Socio-Economic and Governance Conditions Corresponding to Change in Animal Agriculture: South Dakota Case Study

Date
2021-09-26
Authors
Welles, Jacqueline S.
Cielito T. Soriano, Noelle
Elikem Dorbu, Freda
Pereira, G. M.
Rubeck, Laura M.
Timmermans, Erica L.
Ndayambaje, Benjamin
Deviney, Alison V.
Classen, John J.
Koziel, Jacek
Cortus, Erin L.
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Abstract
Understanding sustainable livestock production requires consideration of both qualitative and quantitative factors in a temporal and/or spatial frame. This study adapted Qualitative Comparative Analysis (QCA) to relate conditions of social, economic, and governance factors to changes in livestock inventory across several counties and over time. This paper presents an approach that (1) identified factors with the potential to relate to a change in livestock inventory and (2) analyzed commonalities within these factors related to changes spatially and temporally. This paper illustrates the approach and results when applied to five counties in eastern South Dakota. The specific response variables were periods of increasing, no change, or decreasing beef cattle, dairy cattle, and swine inventories in the specific counties for five-year census periods between 1992 and 2017. In the spatial analysis of counties, stable beef inventories and decreasing dairy inventories related to counties with increasing gross domestic products. The presence of specific social communities related to increases in county swine inventories. In the temporal analysis of census periods, local governance and economic factors, particularly market price influences, were more prevalent. Swine inventory showed a stronger link to cash crop markets than to livestock markets, whereas cattle market price increases associated with stable inventories for all animal types. Local governance tools had mixed effects for the different animal types across space and time. The factors and analysis results are context-specific. However, the process considers the various socio-economic processes in livestock production and community development applicable to agricultural sustainability questions in the Midwest and beyond.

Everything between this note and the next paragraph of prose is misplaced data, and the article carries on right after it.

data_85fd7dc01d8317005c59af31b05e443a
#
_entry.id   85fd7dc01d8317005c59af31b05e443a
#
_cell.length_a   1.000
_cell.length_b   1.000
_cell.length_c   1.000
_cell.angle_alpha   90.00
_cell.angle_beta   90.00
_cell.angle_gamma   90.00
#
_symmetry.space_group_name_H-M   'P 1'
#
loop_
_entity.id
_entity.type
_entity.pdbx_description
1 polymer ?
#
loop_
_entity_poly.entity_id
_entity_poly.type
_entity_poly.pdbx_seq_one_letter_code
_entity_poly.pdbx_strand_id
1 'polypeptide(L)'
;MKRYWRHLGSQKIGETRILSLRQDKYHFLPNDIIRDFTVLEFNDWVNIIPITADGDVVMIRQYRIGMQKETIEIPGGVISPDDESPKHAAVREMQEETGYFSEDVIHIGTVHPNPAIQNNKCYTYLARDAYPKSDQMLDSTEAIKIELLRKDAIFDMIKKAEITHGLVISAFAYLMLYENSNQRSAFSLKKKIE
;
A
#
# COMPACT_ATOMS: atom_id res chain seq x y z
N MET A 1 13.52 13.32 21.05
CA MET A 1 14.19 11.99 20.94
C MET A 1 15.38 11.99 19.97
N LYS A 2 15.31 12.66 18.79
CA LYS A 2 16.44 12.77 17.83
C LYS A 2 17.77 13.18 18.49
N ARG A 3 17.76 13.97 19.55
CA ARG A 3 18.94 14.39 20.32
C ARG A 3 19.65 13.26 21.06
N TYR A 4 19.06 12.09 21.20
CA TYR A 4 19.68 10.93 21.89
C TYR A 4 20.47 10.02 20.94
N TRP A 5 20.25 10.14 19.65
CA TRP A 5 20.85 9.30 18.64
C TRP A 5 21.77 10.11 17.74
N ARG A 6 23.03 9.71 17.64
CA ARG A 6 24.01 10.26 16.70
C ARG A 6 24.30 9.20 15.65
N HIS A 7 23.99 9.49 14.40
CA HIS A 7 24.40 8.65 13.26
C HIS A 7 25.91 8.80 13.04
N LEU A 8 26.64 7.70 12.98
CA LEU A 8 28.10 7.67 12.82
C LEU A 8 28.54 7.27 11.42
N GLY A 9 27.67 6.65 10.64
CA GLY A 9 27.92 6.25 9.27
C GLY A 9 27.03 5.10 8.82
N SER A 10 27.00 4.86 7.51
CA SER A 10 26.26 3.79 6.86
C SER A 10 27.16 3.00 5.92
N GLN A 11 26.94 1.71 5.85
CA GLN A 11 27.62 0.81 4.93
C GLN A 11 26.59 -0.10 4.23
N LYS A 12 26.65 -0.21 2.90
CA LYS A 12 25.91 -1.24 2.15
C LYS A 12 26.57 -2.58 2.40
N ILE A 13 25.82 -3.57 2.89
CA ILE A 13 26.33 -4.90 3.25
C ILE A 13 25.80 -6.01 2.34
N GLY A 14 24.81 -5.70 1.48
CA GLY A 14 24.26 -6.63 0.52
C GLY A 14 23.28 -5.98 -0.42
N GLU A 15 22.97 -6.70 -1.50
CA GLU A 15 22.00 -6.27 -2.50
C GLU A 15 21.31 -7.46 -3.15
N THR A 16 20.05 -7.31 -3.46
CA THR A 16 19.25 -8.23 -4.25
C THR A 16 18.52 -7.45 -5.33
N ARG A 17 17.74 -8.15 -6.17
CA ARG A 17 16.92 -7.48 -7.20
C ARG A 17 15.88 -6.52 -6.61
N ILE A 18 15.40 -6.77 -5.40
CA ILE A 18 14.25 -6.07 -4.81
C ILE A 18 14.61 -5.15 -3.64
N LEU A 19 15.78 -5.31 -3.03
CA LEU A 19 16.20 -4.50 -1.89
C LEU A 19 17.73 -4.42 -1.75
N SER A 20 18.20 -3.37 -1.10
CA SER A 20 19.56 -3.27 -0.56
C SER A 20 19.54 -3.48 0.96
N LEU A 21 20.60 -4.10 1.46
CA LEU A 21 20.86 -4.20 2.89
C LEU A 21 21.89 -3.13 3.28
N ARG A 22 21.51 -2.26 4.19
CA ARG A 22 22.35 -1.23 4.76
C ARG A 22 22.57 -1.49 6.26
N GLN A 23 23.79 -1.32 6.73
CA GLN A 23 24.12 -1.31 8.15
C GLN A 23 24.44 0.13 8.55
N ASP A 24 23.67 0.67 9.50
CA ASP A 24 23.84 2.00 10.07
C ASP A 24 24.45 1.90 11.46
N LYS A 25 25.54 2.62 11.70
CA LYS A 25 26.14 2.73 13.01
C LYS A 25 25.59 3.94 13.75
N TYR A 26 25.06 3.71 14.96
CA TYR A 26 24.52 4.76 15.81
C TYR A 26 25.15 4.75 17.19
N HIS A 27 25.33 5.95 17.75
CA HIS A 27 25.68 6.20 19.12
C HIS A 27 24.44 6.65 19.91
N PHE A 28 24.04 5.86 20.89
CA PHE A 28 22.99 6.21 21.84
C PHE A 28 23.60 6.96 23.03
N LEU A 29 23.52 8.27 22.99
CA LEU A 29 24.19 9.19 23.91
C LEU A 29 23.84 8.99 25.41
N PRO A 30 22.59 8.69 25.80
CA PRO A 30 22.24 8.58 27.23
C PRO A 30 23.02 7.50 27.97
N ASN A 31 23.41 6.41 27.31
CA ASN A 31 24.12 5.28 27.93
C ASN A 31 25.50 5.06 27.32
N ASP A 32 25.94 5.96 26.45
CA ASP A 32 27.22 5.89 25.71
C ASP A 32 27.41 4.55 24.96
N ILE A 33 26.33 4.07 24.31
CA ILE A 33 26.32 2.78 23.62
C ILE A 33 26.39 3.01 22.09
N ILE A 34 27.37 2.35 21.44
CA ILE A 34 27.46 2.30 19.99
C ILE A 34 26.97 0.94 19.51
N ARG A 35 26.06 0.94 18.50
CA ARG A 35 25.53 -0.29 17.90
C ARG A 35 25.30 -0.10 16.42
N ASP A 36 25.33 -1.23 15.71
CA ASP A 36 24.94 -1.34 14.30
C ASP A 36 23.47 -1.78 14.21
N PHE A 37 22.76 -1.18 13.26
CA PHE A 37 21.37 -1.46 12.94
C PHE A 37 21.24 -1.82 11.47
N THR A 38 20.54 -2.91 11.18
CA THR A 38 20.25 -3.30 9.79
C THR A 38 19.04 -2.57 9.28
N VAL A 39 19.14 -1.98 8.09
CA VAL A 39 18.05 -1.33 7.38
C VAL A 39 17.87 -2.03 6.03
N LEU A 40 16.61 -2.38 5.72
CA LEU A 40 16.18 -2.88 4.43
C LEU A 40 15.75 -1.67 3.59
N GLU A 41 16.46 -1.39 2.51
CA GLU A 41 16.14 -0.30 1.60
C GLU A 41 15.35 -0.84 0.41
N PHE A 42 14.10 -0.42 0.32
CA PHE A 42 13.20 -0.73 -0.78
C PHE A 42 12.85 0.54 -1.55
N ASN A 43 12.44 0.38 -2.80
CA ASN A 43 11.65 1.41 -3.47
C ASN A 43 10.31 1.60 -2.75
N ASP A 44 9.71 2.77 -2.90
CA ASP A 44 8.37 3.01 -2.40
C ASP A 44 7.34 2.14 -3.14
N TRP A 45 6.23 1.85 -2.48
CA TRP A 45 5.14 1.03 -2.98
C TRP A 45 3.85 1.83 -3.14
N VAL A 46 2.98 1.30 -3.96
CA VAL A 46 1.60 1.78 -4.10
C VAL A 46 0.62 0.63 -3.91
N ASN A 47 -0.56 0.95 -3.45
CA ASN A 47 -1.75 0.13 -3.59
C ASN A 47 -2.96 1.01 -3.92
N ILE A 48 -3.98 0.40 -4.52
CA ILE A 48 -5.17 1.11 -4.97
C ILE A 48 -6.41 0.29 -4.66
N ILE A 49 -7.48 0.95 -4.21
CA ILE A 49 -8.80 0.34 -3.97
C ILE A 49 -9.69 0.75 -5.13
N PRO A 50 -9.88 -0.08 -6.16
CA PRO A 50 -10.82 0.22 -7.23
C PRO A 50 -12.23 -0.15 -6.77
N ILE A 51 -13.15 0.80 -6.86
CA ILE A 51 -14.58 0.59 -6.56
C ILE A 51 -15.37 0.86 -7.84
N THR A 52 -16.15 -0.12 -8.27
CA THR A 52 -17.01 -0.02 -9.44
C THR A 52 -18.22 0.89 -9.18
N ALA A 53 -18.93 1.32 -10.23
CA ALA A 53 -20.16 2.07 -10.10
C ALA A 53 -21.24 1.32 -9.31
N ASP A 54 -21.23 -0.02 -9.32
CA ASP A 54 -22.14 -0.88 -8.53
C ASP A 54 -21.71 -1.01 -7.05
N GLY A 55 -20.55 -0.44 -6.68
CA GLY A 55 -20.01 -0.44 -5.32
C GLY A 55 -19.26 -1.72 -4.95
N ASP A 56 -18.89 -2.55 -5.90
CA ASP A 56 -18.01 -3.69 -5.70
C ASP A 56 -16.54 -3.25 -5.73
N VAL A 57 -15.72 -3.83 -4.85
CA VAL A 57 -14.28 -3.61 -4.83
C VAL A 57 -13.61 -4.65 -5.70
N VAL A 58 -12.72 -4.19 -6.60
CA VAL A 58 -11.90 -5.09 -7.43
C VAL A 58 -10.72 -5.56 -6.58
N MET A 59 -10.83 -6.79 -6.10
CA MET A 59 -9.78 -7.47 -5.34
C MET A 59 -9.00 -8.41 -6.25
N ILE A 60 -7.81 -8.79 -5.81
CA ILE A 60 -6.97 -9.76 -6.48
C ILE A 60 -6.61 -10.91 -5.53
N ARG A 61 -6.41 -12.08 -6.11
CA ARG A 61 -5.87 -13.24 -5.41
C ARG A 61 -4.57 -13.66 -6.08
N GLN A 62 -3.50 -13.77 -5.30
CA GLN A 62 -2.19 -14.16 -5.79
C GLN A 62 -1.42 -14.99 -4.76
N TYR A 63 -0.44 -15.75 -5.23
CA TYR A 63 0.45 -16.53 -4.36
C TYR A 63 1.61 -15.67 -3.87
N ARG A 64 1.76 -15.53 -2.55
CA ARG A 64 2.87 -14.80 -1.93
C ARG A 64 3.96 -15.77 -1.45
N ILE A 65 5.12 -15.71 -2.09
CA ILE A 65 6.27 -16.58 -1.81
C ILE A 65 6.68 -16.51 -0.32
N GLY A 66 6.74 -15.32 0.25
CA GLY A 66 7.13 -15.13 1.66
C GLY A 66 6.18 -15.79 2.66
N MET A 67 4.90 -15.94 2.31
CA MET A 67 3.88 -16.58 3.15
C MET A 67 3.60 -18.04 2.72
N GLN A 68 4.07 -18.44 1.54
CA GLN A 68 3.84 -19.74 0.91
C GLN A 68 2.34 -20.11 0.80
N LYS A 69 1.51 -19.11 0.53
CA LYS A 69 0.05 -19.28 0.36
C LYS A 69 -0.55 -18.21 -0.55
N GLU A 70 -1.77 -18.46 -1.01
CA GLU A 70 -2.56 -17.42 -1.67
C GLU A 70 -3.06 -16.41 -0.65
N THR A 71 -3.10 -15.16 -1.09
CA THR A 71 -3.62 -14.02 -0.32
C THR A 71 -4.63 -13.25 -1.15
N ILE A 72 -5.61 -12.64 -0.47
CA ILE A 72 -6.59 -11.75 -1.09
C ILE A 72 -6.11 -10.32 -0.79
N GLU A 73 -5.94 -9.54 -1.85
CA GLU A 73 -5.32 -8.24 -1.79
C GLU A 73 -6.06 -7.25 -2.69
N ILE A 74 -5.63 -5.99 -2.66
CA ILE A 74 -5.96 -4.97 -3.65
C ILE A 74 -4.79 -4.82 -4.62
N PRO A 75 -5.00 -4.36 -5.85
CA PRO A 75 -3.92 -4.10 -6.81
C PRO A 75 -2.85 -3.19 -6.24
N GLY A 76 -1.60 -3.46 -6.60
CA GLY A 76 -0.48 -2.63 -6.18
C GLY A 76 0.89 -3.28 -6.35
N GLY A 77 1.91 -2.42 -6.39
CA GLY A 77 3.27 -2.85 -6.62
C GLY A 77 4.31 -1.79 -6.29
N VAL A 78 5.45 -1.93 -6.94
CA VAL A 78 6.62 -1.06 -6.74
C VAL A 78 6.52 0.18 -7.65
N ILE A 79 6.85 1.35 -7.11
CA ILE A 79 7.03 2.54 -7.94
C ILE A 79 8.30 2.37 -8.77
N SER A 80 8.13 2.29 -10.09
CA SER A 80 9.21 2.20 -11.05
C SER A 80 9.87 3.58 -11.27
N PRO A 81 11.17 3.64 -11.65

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Qualitative Comparative Analysis (QCA), Livestock, South Dakota, Boolean logic, socio-economic, sustainable agriculture, decision-making, rural development
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